Gov. Rick Snyder challenges agriculture community to think big at Ag Expo

posted on July 18, 2012 11:17am

Contact: Sean Corp
517-432-1555, ext. 221

EAST LANSING, Mich.—As many of Michigan’s key agricultural producers, family farmers and industry executives sat down for a Michigan-made breakfast, Gov. Rick Snyder challenged the crowd at Ag Expo to think big. He suggested they work to double Michigan exports, support innovation, attract a high-tech work force and embrace a new attitude.

And everyone has a role to play, Snyder said. Michigan State University, home of Ag Expo, would play a key role in research and development and technological innovation; government must serve as a coordination center to bring that research, producers and industry partners together.

“We must make sure we have the best and most talented people go into agriculture,” Snyder said. “Agriculture is just about as high-tech a field as you can think of. Let’s recruit talent into agriculture by focusing on those ideas.”

With that high-tech work force Michigan will be able to improve its value-added processing, which, in turn, would help to increase exports.

“If we don’t double our exports, we’re not doing our job,” Snyder said.

Snyder also used the breakfast as an opportunity to announce the kickoff of the Pure Michigan Farmer campaign, which follows the June launch of Pure Michigan Agriculture.

“It’s a way to spread the message to other Michiganders about the importance of agriculture and farming. We need some attitude. Agriculture in Michigan is critical, and with agriculture and other top industries, Michigan will be the comeback state in the United States.”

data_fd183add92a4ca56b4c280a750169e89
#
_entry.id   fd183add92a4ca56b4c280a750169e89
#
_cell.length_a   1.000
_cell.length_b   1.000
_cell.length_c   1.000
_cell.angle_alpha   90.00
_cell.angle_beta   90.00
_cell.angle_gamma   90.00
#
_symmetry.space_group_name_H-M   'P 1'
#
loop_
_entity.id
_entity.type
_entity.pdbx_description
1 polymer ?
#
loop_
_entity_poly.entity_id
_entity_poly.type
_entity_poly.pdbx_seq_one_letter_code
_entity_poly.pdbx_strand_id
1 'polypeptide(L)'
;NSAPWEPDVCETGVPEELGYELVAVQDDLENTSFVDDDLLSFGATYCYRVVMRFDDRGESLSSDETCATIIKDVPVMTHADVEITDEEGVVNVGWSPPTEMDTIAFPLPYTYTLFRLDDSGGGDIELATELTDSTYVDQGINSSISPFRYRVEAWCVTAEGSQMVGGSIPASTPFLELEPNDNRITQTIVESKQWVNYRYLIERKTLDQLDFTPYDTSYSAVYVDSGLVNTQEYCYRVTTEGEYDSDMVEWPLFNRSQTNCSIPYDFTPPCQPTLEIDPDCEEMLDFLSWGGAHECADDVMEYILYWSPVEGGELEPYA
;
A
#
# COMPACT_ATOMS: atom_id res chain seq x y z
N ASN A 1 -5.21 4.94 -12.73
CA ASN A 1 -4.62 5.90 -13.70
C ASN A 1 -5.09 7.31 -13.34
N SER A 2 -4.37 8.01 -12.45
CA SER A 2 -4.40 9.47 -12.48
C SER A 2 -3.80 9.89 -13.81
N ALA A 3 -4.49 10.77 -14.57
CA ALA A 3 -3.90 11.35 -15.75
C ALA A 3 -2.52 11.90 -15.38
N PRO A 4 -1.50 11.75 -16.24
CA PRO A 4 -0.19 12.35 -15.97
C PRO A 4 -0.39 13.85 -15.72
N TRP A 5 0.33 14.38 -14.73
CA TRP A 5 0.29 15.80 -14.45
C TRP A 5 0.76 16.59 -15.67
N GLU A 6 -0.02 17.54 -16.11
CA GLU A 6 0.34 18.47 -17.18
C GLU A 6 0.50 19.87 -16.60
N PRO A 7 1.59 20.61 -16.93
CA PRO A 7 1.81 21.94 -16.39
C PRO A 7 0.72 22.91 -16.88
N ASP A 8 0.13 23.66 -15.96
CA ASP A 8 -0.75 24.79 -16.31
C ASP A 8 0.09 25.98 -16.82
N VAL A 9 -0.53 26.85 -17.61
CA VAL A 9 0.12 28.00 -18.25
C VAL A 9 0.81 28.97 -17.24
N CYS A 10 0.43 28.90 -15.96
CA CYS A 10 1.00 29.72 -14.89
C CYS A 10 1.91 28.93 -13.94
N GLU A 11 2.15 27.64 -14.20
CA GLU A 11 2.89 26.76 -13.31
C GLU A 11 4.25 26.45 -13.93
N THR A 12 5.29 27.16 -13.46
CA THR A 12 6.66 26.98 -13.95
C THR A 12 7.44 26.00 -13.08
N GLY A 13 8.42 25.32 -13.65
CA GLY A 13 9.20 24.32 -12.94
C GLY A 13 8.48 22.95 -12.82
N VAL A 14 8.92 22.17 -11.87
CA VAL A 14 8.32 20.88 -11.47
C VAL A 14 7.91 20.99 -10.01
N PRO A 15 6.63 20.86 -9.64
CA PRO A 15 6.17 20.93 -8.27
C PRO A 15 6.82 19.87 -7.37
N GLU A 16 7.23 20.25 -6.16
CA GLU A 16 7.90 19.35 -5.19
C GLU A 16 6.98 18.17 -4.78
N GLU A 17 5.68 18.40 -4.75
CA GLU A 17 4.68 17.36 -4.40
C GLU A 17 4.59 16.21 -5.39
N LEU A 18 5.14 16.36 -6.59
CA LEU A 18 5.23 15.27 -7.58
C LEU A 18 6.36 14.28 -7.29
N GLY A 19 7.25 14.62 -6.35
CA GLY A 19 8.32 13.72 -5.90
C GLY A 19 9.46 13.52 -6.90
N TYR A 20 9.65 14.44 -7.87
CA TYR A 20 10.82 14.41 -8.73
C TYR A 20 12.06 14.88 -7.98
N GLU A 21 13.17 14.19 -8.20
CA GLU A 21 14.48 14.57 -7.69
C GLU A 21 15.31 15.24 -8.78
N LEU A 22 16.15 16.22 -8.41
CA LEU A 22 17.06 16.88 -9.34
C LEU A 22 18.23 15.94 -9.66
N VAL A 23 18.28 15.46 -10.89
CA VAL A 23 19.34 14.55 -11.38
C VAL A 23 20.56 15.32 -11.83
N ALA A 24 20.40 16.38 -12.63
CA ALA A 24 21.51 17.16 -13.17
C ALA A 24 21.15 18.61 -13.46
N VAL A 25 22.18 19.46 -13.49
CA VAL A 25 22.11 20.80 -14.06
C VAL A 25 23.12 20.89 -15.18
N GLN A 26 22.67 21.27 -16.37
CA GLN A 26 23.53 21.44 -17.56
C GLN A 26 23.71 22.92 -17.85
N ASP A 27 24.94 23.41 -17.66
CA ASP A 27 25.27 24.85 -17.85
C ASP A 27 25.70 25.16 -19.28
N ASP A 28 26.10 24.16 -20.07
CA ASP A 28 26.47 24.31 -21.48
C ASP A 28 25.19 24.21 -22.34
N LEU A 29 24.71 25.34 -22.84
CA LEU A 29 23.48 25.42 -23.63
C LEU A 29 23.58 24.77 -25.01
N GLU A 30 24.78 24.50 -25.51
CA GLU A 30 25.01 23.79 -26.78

MSU Extension is playing a key role in educating the public about the importance of agriculture, said Extension director Tom Coon.

“Through programs such as Breakfast on the Farm and Michigan Fresh, Extension is connecting the public and agricultural producers in all new ways,” Coon said.

Breakfast on the Farm allows families and interested individuals to enjoy breakfast and also learn what it means to operate a farm in the 21st century.

“They are learning where the milk they are drinking comes from and seeing what a Pure Michigan farmer actually does,” Coon said.

And the program has been a success, with the most recent event drawing more than 2,600 people to Choates Belly Acres in Jackson County. More than 25,000 have visited farms since the program’s launch.

Michigan Fresh brings information on growing and cooking vegetables and plants to farmers’ markets throughout Michigan. All Michigan Fresh educational materials are also available for free online.

“Farmers’ markets are always growing in popularity,” Coon said. “And it is our job in Extension to go where the people are and always find new ways to connect the public to the expertise within Extension, both in person and online.”

Ag Expo, now in its 33rd year on the MSU campus, runs from 9 a.m. to 5 p.m. Wednesday and 9 a.m. to 3 p.m. Thursday. The site is located at the corner of Mount Hope Road and Farm Lane. Admission to Ag Expo and parking are free.

For more information about Ag Expo, call 800-366-7055, or visit

Ag Expo is hosted annually by the College of Agriculture and Natural Resources, Michigan State University Extension and AgBioResearch.

View News Archive